Mississippi Governor Passes Law Allowing People to Deny Services to Gay People
New Mississippi law allows service denial to gay people.
Image via Complex Original
Georgia's anti-Gay bill may have been vetoed upon pressure from moneymaking businesses like Disney and AMC, which threatened to stop filming in the state should the bill pass, but Mississippi is clearly not afraid. Mississippi has passed a law that allows people to deny services to gay people. As if one trash Kim Davis wasn't enough.
On Tuesday the Associated Pressreported Mississippi Gov. Phil Bryant signed House Bill 1523 a bill that allows religious groups and private businesses to deny service to gay people because it doesn't align with their religious beliefs.
The APwrites, "The measure's stated intention is to protect those who believe that marriage should be between one man and one woman, that sexual relations should only take place inside such marriages, and that male and female genders are unchangeable."
Gov. Bryant released a statement on Twitter about the bill insisting it was meant to protect religious freedoms.
He added, "This bill does not limit any constitutionally protected rights or actions of any citizen of this state under federal or state laws. It does not attempt to challenge federal laws, even those which are in conflict with the Mississippi Constitution, as the Legislature recognizes the prominence of federal law in such limited circumstances."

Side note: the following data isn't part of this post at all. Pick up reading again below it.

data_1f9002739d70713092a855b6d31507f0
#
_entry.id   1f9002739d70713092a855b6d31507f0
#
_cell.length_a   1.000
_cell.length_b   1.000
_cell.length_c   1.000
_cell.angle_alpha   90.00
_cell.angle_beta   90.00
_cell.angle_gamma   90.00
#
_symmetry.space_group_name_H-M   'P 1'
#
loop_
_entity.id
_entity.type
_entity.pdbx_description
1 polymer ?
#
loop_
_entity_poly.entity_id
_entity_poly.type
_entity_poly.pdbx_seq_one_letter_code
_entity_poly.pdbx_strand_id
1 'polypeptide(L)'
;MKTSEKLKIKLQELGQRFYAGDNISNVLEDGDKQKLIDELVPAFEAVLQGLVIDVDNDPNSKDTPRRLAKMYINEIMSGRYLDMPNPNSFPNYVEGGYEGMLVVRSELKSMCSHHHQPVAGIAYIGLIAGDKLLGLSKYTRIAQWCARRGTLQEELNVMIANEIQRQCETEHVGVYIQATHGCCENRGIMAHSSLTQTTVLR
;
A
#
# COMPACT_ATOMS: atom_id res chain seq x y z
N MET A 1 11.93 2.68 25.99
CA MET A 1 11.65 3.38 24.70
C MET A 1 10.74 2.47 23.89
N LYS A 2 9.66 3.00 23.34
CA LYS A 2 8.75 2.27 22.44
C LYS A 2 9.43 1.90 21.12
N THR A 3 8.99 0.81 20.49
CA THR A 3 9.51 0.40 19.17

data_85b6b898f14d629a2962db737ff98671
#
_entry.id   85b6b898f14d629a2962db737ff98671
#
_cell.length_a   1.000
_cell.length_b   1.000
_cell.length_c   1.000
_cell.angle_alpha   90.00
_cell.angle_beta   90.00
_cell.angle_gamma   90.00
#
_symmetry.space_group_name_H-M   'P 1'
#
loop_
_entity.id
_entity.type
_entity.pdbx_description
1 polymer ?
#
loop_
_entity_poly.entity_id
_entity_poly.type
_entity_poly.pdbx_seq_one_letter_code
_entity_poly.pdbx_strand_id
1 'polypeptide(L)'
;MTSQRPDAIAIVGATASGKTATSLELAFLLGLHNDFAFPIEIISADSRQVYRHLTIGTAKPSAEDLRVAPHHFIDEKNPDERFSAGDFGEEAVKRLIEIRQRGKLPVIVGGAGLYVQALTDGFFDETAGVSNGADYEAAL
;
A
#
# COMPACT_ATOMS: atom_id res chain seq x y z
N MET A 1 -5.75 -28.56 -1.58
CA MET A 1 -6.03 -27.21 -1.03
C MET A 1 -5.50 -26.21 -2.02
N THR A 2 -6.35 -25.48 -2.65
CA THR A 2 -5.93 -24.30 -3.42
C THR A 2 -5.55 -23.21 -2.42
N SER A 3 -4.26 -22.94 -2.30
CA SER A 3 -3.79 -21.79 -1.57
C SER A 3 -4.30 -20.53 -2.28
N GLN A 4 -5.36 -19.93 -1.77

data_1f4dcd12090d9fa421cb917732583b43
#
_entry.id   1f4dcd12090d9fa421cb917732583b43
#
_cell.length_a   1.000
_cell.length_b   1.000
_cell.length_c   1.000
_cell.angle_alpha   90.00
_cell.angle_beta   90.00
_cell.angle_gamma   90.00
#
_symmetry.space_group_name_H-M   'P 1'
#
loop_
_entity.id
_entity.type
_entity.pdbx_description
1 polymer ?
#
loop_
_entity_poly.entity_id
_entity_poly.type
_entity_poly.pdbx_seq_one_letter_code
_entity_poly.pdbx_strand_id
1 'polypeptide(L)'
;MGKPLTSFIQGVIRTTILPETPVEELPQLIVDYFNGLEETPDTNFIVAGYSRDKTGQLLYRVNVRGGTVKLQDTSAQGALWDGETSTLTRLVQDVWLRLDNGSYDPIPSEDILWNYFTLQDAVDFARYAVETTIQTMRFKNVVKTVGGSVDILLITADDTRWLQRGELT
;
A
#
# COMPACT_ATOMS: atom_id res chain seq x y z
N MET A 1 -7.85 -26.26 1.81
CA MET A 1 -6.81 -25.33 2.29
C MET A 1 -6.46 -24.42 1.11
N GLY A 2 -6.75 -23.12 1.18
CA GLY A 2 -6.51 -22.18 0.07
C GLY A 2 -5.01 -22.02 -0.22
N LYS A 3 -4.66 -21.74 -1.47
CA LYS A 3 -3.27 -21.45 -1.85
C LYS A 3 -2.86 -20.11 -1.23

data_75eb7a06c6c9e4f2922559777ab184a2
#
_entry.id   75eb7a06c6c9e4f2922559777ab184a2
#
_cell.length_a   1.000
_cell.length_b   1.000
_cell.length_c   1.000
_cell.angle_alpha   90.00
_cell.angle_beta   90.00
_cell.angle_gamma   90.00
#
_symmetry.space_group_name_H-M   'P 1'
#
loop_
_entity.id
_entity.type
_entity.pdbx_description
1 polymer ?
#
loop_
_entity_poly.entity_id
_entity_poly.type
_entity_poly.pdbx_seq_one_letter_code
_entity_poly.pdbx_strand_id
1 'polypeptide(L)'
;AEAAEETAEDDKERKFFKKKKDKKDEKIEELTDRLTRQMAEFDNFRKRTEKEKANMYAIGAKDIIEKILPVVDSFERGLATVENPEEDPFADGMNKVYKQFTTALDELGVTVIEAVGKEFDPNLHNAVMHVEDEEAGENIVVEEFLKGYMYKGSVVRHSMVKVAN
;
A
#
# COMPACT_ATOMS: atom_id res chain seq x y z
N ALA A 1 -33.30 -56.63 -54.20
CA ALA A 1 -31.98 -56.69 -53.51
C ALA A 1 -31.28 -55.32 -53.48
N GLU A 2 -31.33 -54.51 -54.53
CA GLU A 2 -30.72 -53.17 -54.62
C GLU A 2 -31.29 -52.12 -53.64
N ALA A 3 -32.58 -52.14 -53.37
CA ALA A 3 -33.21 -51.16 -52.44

The bill did address potential Kim Davis copycats—the Kentucky county clerk who denied wedding licenses to same-sex couples in spite of marriage equality being the law of the land—saying government employees were obliged to service people.
Georgia's vetoed anti gay bill was similarly said to "protect the religious freedoms" allowing people to refuse service to gay people.
As previously mentioned Disney and Marvel pressured Georgia after releasing a statement about the bill: "Disney and Marvel are inclusive companies, and although we have had great experiences filming in Georgia, we will plan to take our business elsewhere should any legislation allowing discriminatory practices be signed into state law."
If people fight even half as hard against bills like this one in Mississippi and others that continue to be introduced as they did for marriage equality then hopefully this bill won't last long.